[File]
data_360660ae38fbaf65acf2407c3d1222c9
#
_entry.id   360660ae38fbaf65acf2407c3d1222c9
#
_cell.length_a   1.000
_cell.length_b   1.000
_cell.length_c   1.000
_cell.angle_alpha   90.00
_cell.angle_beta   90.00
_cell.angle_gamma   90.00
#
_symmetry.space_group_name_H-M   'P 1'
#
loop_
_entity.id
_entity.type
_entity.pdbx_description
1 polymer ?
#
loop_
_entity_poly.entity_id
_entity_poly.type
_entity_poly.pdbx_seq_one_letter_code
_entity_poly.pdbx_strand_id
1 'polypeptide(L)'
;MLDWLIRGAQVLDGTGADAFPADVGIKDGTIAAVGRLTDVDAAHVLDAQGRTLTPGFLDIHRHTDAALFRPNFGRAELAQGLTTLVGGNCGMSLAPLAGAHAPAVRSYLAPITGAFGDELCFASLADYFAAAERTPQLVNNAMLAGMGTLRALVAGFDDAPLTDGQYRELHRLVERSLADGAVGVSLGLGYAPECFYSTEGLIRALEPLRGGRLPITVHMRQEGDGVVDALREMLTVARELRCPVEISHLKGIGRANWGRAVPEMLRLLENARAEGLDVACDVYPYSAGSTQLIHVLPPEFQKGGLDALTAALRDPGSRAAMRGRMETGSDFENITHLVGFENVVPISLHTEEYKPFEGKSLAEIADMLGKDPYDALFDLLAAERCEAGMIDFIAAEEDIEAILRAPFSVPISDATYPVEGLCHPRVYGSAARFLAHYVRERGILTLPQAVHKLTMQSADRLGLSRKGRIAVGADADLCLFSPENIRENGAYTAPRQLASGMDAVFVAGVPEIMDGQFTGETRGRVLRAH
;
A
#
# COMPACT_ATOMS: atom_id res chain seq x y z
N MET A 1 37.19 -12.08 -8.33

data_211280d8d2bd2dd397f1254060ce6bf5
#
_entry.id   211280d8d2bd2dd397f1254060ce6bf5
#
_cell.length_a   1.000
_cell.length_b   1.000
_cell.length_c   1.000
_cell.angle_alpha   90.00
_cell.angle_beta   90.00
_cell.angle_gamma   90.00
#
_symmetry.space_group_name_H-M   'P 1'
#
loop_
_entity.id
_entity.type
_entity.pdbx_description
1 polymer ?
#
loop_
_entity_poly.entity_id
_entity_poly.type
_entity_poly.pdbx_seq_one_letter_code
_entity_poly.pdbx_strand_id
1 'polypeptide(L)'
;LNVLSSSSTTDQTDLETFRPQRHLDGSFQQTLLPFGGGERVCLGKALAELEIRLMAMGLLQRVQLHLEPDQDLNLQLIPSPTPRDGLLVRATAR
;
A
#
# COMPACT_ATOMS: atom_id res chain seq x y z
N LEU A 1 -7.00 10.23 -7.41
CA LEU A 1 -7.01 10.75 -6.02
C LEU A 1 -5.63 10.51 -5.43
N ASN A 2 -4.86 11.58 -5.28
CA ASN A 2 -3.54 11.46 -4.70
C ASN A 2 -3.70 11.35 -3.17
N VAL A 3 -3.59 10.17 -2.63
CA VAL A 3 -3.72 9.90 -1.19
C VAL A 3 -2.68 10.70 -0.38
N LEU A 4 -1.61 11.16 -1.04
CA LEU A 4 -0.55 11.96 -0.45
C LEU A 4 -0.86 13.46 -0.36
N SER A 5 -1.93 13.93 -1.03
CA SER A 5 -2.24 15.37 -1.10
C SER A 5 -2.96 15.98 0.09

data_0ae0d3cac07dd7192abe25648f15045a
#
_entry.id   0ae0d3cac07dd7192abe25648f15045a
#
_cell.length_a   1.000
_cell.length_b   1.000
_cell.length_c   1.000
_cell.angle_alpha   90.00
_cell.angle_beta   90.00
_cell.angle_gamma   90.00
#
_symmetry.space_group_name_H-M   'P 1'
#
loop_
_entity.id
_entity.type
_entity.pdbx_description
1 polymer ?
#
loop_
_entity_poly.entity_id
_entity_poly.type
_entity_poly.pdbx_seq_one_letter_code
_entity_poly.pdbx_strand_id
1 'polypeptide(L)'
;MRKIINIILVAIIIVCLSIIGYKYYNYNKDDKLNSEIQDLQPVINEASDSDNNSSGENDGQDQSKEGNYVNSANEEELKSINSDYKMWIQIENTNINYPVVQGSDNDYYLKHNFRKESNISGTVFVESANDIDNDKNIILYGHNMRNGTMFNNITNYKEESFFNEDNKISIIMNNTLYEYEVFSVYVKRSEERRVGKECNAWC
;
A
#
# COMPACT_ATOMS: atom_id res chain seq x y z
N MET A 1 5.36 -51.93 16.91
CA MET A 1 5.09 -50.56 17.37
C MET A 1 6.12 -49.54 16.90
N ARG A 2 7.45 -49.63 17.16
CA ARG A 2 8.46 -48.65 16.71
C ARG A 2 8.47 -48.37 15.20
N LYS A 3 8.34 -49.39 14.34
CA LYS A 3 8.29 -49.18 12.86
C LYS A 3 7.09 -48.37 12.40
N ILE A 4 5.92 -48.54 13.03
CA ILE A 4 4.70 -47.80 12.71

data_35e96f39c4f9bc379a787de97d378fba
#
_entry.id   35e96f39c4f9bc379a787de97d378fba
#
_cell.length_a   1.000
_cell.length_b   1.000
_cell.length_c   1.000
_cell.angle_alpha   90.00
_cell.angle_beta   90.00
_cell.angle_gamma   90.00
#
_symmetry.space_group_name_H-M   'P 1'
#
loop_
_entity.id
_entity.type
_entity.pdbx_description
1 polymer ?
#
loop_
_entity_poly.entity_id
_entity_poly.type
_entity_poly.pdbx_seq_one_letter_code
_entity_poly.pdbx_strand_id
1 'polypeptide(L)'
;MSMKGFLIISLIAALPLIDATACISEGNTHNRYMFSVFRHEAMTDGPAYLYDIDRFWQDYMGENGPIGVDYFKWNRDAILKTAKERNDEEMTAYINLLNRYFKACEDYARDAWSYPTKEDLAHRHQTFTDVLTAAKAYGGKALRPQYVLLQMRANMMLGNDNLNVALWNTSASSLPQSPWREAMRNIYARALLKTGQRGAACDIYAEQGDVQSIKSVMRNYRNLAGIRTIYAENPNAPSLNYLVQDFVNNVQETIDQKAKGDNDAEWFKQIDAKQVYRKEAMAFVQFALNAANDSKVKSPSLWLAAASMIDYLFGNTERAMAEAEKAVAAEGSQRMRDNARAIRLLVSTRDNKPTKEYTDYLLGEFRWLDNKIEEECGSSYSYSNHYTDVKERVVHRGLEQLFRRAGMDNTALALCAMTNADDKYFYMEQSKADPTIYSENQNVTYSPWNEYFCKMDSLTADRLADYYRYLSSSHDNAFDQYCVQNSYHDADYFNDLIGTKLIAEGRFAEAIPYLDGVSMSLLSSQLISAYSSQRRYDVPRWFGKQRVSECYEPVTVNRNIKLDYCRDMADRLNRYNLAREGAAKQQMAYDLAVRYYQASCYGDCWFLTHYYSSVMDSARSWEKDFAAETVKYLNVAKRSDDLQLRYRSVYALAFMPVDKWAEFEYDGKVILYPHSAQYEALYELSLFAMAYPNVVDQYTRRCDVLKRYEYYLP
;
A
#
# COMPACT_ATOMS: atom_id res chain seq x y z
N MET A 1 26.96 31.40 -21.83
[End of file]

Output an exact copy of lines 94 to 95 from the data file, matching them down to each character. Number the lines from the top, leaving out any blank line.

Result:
1 polymer ?
#